Sponsored by Case Closed Software, this 25 minute video features author and former law enforcement official Daniel McDevitt as he overviews some of the best practices developed over his 40+ year career in criminal investigations.
Daniel is the author of Managing The Investigation Unit, and Major Case Management, and is recognized across the country as a leading expert in this field.
Grab a coffee, sit back, and watch the video HERE on YouTube.
“The big data policing revolution has arrived. The singular insight of this innovation is that data-driven predictive technologies can identify and forecast risk for the future. Risk identification is also the goal of this book — to forecast the potential problems of big data policing as it reshapes law enforcement.”
In the meantime, Case Closed Software™ reminds you that, as the only true alternative to Palantir®, we specialize in big data investigation analytics combined with the industry’s most robust investigative case management solution.
We are “Palantir® without the price tag and data-lock”.
Posted by Douglas Wood, CEO of Case Closed Software – a leader in investigation software and analytics for law enforcement.
Headquartered here in Central Texas, I recently had an opportunity to have coffee with Dr. Sarah Brayne, Assistant Professor, Department of Sociology at The University of Texas at Austin. Ms. Brayne had just published an interesting article in The American Sociological Review. The article is titled Big Data Surveillance: The Case of Policing.
The article examines the intersection of two emerging developments: the increase in surveillance and the massive exploration of “big data.” Drawing on observations and interviews conducted within the Los Angeles Police Department, Sarah offers an empirical account of how the adoption of big data analytics does—and does not—transform police surveillance practices.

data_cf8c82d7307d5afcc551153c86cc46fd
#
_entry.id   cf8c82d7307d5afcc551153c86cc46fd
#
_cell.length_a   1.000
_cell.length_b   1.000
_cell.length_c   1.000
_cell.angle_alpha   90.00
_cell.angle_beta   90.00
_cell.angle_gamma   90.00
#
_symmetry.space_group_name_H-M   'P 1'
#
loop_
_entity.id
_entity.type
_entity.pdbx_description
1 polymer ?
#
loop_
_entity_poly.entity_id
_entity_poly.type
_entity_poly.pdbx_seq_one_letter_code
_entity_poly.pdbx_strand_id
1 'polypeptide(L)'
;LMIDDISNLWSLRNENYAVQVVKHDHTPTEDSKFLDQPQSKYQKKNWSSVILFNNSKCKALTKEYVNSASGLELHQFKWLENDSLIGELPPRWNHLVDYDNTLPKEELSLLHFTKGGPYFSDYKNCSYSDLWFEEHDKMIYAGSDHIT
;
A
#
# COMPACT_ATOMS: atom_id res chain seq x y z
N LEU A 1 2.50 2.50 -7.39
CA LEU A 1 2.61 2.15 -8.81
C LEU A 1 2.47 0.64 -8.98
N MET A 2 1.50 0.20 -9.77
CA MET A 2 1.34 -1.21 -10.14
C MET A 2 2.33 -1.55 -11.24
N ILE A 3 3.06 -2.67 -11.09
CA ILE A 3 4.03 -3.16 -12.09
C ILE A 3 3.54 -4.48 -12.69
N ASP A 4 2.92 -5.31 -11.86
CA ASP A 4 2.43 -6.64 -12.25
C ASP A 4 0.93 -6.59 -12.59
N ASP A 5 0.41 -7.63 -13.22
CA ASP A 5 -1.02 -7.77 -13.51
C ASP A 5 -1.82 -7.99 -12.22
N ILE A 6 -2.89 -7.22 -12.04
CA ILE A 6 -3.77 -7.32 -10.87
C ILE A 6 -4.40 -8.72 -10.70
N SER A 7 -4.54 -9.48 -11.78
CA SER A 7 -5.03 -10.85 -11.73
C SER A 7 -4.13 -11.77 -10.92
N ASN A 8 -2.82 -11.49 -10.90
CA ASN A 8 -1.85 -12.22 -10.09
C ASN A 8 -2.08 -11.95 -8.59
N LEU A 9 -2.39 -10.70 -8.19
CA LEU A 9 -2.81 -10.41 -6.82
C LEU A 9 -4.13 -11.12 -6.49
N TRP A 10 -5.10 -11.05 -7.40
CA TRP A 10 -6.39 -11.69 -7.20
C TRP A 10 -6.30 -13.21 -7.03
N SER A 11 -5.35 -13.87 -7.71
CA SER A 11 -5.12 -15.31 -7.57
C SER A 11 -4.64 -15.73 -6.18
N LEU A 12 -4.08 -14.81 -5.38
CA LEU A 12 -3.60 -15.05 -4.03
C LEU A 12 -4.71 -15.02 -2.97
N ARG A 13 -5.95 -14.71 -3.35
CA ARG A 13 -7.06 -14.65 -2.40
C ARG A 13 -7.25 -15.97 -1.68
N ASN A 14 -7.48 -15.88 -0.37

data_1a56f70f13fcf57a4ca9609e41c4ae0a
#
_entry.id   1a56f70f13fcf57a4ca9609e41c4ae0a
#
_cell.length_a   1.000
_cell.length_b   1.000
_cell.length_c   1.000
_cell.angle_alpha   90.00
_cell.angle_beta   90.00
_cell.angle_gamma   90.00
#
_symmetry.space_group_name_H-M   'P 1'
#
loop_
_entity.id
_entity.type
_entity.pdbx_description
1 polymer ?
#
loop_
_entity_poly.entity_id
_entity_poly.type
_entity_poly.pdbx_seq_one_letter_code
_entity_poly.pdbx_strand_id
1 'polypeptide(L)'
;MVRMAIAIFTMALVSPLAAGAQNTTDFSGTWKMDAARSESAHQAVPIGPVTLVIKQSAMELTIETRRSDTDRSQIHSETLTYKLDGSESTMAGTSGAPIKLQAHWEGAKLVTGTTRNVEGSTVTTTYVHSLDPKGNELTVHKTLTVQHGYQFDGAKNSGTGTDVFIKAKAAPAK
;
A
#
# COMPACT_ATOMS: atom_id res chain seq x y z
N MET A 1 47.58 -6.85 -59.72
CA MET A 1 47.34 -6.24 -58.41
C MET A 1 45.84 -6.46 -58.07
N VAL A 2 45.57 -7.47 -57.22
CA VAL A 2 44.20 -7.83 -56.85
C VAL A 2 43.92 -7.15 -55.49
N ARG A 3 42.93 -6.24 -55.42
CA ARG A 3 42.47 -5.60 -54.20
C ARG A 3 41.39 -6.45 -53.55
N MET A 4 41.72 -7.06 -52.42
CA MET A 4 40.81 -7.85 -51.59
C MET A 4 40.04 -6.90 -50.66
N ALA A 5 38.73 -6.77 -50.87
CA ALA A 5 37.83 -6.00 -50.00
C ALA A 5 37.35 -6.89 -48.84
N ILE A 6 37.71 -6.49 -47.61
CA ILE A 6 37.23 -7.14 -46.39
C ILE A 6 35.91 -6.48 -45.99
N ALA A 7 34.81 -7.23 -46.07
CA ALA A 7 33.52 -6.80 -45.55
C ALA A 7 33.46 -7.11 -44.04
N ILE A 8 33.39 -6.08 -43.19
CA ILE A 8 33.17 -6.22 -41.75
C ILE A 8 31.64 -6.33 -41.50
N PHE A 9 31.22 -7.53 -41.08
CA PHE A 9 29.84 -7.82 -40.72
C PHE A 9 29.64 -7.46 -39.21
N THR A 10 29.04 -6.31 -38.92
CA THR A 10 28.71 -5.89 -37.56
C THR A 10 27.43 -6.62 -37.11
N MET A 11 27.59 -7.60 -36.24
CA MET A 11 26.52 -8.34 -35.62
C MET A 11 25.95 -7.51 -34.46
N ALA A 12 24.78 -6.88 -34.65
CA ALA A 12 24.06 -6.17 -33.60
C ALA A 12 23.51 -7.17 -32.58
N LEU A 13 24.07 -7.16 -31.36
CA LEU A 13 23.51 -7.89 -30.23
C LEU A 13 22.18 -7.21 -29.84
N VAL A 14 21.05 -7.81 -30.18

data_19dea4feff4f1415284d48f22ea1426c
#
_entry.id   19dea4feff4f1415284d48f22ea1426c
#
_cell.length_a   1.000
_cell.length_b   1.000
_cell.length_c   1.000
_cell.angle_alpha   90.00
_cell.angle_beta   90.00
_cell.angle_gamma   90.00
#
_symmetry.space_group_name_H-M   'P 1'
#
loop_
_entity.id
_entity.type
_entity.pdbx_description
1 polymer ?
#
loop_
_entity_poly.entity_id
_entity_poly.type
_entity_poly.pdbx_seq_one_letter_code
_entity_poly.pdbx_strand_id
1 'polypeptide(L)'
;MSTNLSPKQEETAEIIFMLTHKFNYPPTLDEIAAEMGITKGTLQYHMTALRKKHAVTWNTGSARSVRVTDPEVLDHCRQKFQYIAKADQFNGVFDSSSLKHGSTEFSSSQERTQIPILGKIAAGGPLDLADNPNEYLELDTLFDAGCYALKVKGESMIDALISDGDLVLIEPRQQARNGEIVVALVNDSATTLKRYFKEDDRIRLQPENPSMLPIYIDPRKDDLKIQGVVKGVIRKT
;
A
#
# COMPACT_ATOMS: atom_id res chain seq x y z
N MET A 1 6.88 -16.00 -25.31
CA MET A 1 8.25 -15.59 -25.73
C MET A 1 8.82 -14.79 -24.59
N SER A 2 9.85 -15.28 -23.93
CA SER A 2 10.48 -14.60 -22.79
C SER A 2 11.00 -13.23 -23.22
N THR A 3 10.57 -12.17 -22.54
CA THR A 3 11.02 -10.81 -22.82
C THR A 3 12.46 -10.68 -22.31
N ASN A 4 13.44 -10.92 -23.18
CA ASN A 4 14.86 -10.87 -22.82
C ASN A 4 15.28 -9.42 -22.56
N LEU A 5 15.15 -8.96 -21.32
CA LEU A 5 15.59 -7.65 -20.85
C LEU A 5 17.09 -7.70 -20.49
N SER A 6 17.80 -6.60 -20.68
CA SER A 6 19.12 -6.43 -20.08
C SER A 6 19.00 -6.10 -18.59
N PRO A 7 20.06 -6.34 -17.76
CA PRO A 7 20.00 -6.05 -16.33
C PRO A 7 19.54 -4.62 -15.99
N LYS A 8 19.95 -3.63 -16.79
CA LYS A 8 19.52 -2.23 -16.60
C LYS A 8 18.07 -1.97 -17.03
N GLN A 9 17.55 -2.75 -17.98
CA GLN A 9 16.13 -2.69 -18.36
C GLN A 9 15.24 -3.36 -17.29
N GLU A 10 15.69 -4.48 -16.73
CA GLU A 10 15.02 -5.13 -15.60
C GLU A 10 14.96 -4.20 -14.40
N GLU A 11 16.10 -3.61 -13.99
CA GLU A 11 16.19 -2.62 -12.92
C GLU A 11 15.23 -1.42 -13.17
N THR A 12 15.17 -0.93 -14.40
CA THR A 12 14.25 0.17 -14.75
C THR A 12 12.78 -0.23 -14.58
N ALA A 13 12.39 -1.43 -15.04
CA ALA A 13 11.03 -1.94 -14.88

She argues that the adoption of big data analytics facilitates may amplify previous surveillance practices, and outlines the following findings:
Discretionary assessments of risk are supplemented and quantified using risk scores.
Data tends to be used for predictive, rather than reactive or explanatory, purposes. (Here, Crime Tech Weekly would want to differentiate between predictive analytics and investigation analytics)
The proliferation of automatic alert systems makes it possible to systematically surveil an unprecedentedly large number of people.
The threshold for inclusion in law enforcement databases (gang databases, criminal intelligence data, etc) is lower, now including individuals who have not had direct police contact. (Here again, Crime Tech Weekly would point out that adherence to criminal intelligence best practices vastly reduces this likelihood)
Previously separate data systems are merged, facilitating the spread of surveillance into a wide range of institutions.
Based on these findings, Sarah develops a theoretical model of big data surveillance that can be applied to institutional domains beyond the criminal justice system. Finally, she highlights the social consequences of big data surveillance for law and social inequality.
The full PDF report can be downloaded via Sage Publishing by clicking here. Or, if you have general comments or questions and do not wish to download the full version, please feel free to contact us through the form below. Crime Tech Weekly will be happy to weigh in.
As police find new methods of tracking and solving crime, their needs and priorities in a data analytics strategy are bound to continuously evolve.
Be sure to read the article at the popular Visallo Blog, and for more information on how Visallo and Crime Tech Solutions are changing the investigation analytics world, contact us with the form below.